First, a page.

5. Artemis 3 The final stage of Artemis phase 1, is initial establishing of the Lunar Orbital Platform - Gateway, and a crewed lunar landing in the darkness of Shackleton Crater at the lunar south pole. The high level plan for Artemis 1, 2 and 3 is as follows: The component craft for the Artemis 3 mission comprises the following: Power and Propulsion Element (PPE), being developed by Maxar Technologies (8.0 tons, including 2t of Xenon propellant) Minimum Habitat Module, being developed by Northrop Grumman - a modified Cygnus standard module (3.75 tons approx) Advanced Exploration Lander, developed by NASA and partners. 3 stage - Ascent, Descent and Transit Vehicles. (14.5 tons approx) Orion with crew of 4 (launch mass 25.8 tons) and lunar surface logistics module (9.8 tons) Design Proposal: The first three components are to be delivered on commercial spacecraft. In order to minimise cost and risk, I propose that the SpaceX Falcon Heavy ($150M per launch) be used, two launches with each launch carrying ~`16 ton payload to lunar insertion, and a single robotic docking procedure in lunar orbit. The final component, Orion with crew of 4 and logistics, will be launched on the Space Launch System (SLS Block 1B), and will rendezvous and manually dock with the LOP-G in lunar orbit. Artemis 3a: integrates and fully tests the PPE and MHM on Earth along with a small expendable hypergolic General Transit Vehicle (GTV) providing 800 m/s delta-V to decelerate the PPE/MHM into NRHO. The GTV is a smaller version of the Lunar Transit Vehicle (stage 1 of the Advanced Exploration Lander), a relatively low cost craft comprising a single SuperDraco engine, fuel tanks and remote control system. Launch Vehicle is the SpaceX Falcon Heavy. Artemis 3b: integrates and fully tests the 3 stages of the Advanced Exploration Lander on Earth. The craft comprises Lunar Ascent Vehicle (crew of 2), Lunar Descent Vehicle (which remains on the lunar surface) and Lunar Transit Vehicle which provides propulsion for entry into NRHO and rendezvous with the LOP-G, transport of LAV and LDV to low lunar orbit, and rendezvous with LAV after surface mission completion, thence return crew to the LOP-G. The prototype AEL craft will be fully expendable, however future AEL craft will have re-usable LAV and LTV components. Launch Vehicle is the SpaceX Falcon Heavy. The AEL will rendezvous with the LOP-G, and will dock with the MHM under robotic control from Earth. Artemis 3: integrates the Orion spacecraft (crew of 4) with a supply module containing lunar surface and transit logistics. Launch Vehicle is the SLS Block 1B. After rendezvous, logistics equipment will be transferred to the Advanced Exploration Lander. 2 crew will remain at the LOP-G. while a pilot and a scientist will transfer to the AEL, and land at the lunar south pole. After 2 weeks on the surface carrying out scientific studies, they will launch in the Lunar Ascent Vehicle and return to the LOP-G with a small payload of moon rocks. The crew of 4 will then board the Orion and return to Earth.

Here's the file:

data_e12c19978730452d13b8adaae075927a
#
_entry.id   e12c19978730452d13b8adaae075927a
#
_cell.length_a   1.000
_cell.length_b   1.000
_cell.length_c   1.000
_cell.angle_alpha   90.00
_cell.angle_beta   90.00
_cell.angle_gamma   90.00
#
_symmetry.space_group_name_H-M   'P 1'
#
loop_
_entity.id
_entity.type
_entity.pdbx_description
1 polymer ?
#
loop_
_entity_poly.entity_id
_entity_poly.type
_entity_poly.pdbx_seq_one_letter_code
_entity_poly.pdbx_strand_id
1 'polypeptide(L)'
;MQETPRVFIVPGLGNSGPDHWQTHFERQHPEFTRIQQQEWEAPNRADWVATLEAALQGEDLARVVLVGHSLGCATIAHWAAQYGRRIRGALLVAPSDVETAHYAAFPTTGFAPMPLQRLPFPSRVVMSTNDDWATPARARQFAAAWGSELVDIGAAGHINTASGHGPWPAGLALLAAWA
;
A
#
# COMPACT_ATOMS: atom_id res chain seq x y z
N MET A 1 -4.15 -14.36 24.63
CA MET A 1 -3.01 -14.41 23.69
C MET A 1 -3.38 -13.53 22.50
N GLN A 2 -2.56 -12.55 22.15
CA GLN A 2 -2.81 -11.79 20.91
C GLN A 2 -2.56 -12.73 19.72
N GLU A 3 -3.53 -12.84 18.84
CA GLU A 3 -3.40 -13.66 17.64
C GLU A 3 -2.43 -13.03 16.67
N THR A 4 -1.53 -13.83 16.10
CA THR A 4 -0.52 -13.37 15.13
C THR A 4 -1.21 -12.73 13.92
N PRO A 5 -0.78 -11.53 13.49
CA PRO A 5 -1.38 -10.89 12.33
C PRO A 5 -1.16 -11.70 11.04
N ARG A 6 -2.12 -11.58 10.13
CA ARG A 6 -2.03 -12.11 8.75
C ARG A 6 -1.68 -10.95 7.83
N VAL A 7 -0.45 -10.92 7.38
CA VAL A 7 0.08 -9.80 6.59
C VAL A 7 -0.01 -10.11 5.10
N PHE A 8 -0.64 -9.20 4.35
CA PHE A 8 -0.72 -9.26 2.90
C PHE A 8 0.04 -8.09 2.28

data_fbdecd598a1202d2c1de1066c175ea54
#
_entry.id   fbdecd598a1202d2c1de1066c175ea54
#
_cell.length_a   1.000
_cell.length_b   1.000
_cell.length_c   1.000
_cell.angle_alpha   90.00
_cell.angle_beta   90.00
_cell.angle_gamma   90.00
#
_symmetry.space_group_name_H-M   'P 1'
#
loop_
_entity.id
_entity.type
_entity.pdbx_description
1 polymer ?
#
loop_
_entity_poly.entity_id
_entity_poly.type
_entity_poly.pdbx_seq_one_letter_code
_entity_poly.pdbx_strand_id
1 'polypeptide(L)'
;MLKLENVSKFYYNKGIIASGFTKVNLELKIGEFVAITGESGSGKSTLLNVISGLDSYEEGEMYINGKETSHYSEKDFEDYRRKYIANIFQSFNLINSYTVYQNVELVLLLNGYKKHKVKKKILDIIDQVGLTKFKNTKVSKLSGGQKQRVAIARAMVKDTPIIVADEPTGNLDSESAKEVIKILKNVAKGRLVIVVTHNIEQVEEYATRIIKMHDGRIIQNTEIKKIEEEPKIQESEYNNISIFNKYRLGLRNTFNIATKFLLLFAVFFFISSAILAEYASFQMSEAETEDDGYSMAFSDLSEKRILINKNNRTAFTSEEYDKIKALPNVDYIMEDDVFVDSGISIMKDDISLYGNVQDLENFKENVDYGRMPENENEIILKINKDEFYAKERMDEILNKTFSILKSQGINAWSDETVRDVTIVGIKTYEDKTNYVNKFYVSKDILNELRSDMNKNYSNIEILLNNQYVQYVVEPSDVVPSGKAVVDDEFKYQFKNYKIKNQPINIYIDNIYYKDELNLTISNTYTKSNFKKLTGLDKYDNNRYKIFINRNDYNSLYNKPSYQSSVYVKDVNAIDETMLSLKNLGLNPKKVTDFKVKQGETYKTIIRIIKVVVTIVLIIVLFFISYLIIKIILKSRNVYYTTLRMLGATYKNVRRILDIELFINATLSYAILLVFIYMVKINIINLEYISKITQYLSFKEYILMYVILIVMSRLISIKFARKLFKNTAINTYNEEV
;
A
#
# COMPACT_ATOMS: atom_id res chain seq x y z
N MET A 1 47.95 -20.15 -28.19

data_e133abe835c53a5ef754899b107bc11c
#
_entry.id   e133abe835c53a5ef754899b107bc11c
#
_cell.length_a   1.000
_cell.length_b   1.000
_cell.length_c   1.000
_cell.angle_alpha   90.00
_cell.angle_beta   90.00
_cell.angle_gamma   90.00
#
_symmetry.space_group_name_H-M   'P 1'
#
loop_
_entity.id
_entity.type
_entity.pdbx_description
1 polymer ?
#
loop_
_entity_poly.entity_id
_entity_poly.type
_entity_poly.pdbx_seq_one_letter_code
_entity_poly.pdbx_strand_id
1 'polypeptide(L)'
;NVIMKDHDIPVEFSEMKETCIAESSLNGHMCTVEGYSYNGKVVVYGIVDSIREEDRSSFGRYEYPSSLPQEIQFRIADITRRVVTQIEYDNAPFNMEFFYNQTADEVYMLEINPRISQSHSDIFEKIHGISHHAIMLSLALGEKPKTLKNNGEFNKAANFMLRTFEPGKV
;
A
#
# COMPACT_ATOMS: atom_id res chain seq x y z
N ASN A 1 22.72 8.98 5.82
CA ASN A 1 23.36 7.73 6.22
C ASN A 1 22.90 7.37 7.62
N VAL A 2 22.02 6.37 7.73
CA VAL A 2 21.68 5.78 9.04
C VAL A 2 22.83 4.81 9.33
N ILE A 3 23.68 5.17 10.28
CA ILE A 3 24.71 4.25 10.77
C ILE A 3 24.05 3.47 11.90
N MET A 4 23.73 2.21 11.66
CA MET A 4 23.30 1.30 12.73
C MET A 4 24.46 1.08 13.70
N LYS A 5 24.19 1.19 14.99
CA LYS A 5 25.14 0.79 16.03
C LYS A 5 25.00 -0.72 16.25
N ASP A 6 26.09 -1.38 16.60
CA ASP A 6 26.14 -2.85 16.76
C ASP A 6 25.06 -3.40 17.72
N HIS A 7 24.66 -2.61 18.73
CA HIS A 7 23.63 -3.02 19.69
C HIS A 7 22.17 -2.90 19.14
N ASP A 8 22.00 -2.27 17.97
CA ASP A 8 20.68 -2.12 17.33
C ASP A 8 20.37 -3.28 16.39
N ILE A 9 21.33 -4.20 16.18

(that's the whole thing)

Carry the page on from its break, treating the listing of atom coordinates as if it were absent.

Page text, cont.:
6. It says: " nearly polar ", it is not exactly polar because NRHO is a 3-body orbit. Otherwise, I entirely agree with you. The video is excellent, though I had to watch it 3 times to understand the whole "slinky" thing. I propose to model the NRHO in KSP as a highly elliptical orbit, with the Ap over the south pole, as this will best allow the proposed telecommunications relay capability from the lunar south pole. I don't fully understand why NASA proposes DRO rather then NRHO, I suspect it may have something to do with safety or recoverability in case of system failure. I am certain there is no intention to ever transition from DRO to NRHO. I will also redo the Artemis 1 mission from scratch showing the Orion burning into DRO, new video is pending. DONE Edit: I figured out why they go to DRO. The Orion stays in DRO for about 6 days or about 1/3 of a lunar orbit before burning retrograde to elliptical orbit. By shifting the position of Pe, this allows a single burn utilising the Oberth effect to attain a trajectory directly back to Earth. (It doesn't explain why they don't go to NRHO and do a proper test ).